Drs. Michael Zapf, Darren Payne & Steve Benson
Dreading wearing sandals or flip-flops because of unsightly toenails? You are not alone. An estimated 35 million people in the United States suffer from toenail fungus, a disease that discolors, cracks and thickens toenails.
Toenail fungus is caused by damage to the nail, which leads to fungal infection. Causes include physical activities, genetics, poor circulation and certain medical conditions. Almost half of those aged 70 and older are affected. Fungus can spread through common use of wet towels, improper foot hygiene or walking on contaminated floor surfaces and even from pedicures.
Until the introduction of laser technology six years ago, the only approved treatment for fungal nails was a course of pills, usually Lamisil, or the daily use of Penlac, a topical lacquer that produced poor results. The pills are still used today and are remarkably effective with a 70 to 80 percent chance of clearing up nails. Unfortunately, the recurrence rate is quite high, and because of a small but real chance of liver and blood damage, doctors need to check liver and blood function with laboratory tests.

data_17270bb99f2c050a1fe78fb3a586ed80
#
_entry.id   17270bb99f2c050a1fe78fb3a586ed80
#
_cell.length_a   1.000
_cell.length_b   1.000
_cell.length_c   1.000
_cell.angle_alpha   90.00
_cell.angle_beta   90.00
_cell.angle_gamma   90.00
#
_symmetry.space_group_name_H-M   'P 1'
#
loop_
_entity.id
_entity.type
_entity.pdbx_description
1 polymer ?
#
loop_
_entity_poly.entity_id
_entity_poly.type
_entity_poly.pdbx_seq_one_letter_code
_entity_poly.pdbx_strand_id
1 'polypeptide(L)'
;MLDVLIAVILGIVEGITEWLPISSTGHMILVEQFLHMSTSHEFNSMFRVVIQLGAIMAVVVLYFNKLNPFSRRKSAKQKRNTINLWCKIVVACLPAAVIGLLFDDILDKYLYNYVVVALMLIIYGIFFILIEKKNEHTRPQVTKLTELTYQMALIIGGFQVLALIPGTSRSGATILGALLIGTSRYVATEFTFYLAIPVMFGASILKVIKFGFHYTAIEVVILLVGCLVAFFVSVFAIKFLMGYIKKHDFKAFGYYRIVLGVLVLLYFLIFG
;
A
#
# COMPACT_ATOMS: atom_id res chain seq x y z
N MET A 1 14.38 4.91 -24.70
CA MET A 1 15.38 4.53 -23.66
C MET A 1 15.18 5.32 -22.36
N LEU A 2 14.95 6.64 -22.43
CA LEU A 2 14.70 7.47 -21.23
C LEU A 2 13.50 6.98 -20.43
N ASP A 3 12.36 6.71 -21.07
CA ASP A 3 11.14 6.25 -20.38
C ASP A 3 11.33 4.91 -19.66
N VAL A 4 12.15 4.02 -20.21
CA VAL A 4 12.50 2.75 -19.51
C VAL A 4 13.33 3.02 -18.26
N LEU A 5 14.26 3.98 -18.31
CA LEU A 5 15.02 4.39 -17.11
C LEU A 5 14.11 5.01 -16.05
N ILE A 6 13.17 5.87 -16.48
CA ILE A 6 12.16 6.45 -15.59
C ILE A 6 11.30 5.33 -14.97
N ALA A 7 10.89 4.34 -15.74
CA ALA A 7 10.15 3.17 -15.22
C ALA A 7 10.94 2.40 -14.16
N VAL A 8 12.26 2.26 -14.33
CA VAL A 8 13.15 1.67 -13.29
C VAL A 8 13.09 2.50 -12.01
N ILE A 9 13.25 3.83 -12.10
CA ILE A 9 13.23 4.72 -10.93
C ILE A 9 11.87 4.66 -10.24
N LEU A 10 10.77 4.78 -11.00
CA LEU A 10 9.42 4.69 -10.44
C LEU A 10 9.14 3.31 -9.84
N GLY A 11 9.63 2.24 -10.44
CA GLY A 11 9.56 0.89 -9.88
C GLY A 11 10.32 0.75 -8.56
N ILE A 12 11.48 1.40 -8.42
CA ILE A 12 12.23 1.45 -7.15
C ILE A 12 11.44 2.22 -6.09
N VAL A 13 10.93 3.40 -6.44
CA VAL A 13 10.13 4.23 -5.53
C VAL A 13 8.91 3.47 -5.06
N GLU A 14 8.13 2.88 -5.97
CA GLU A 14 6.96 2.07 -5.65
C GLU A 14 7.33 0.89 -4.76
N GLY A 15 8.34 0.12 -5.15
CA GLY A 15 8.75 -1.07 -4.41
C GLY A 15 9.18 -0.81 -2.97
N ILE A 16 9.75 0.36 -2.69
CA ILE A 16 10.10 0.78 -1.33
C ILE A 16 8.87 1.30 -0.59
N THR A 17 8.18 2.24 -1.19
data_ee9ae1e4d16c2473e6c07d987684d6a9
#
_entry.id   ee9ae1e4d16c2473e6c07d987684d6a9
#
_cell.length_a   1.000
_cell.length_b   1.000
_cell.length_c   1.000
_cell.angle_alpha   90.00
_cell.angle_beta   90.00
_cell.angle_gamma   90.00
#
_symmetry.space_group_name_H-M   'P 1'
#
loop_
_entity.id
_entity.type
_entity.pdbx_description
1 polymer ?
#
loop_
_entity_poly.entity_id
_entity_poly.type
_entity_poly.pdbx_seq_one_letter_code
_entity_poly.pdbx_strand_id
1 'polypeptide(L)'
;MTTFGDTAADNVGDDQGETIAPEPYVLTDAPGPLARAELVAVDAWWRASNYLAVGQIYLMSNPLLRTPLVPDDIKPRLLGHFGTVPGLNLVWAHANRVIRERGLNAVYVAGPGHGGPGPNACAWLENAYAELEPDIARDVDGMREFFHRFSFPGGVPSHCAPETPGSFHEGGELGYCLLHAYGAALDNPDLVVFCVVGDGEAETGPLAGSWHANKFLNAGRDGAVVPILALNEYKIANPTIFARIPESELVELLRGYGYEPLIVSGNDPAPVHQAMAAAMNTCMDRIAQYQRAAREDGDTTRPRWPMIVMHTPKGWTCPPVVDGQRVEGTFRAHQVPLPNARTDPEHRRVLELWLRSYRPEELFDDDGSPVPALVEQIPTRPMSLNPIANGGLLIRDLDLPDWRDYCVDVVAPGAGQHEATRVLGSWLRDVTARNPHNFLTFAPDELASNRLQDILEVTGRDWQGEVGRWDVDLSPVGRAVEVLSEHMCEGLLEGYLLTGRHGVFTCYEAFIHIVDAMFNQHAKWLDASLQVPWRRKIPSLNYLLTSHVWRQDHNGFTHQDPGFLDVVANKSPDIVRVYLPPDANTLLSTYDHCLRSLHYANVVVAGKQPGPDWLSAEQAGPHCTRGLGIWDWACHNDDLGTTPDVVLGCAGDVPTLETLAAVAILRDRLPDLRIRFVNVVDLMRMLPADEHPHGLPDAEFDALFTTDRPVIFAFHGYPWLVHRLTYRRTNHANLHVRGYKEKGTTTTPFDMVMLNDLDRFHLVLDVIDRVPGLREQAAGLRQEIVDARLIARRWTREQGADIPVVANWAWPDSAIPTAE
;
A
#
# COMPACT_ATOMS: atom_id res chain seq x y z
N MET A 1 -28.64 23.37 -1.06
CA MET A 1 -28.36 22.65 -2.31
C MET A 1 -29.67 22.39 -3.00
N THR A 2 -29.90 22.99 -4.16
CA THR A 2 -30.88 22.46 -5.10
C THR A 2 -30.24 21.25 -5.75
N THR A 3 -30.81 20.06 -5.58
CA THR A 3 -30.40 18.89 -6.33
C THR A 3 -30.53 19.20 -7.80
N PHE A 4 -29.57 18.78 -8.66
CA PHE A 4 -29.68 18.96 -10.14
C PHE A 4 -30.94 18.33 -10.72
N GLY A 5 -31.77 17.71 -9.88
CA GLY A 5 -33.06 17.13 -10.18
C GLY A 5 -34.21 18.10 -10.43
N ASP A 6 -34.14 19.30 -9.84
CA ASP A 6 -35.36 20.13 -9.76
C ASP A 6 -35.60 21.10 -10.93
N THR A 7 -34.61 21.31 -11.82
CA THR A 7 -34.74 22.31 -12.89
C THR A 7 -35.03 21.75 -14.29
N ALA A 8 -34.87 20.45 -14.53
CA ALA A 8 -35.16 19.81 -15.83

Laser treatment can help the 20 percent that are not helped by oral medicine or those with preexisting liver or blood problems. The treatment is not a one-time event. A little over half of the patients who use only laser reach a satisfactory endpoint after 12 to 18 months of treatments. It is still not as effective as the full dose of oral therapy.
A new topical antifungal medication, Jublia, has been on the market for a few months and is showing as much as a 50 percent success rate. If your goal is to get rid of the fungus as soon as possible without risk, consider combining laser treatment with Jublia. The combination is likely to be as successful as oral medication but without blood tests and the possible side effects. Check with your podiatrist for the best options for you.